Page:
59 Pages Posted: 4 Oct 2003
This article investigates judicial standing decisions in the context of highly controversial lawsuits: taxpayers challenging the constitutionality of government expenditures (for example, congressional expenditures on war efforts, welfare programs, affirmative action policies, and abortion). Upon reviewing roughly 700 cases, from every level of the judicial hierarchy, this study challenges the existing scholarly view on standing - that judges make decisions in a purely political manner and without any regard for existing legal precedent. Relying on statistical models, this article uncovers a pattern of decision making that is highly correlated with two factors often ignored in the existing literature: the judge's position in the judicial chain of command and the coherence of the legal doctrine at play. Lower level courts, those subject to extensive oversight and monitoring by higher level courts, tend to be rule-bound and consistent but as the controversy moves up the judicial decision making ladder, courts pay less and less attention to precedent-deciding cases in a manner that conforms more to the judges' own personal and political preferences. These findings are robust and thus have implications for the proposed standing reforms set forth by various scholars over the course of the last twenty-five years. Accordingly, the final part of the article assesses two well-known standing proposals against the empirical results of this study and finds that they may not achieve the authors' goal of taming a judge's inclination to purse politics in standing controversies. This quantitative piece is a companion to a qualitative article entitled, "Taxpayers in Court: A Systematic Study of a (Misunderstood) Standing Doctrine," 52 Emory Law Journal 771 (2003).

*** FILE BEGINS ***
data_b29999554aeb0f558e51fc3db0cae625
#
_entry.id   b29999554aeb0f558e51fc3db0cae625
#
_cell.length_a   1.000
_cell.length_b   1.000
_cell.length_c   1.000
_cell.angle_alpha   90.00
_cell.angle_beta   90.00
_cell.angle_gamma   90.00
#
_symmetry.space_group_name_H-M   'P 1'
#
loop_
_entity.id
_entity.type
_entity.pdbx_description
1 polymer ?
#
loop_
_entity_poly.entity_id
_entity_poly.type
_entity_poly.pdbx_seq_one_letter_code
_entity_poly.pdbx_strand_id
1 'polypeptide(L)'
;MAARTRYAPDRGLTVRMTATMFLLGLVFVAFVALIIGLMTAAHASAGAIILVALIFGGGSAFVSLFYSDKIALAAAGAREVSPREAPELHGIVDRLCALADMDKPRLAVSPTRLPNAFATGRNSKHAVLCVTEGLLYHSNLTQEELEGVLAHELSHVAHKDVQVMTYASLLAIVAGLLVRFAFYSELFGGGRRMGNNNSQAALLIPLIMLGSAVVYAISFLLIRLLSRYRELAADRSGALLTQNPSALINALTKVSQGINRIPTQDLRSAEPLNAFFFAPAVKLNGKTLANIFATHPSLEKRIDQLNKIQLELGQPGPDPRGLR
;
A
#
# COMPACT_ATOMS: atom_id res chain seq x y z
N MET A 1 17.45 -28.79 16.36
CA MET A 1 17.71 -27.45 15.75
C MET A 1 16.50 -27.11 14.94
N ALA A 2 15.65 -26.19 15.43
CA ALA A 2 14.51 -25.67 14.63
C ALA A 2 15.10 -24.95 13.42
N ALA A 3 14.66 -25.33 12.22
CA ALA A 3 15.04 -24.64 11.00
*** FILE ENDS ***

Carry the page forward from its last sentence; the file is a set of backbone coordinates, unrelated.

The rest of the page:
Suggested Citation: Suggested Citation
By Robert Post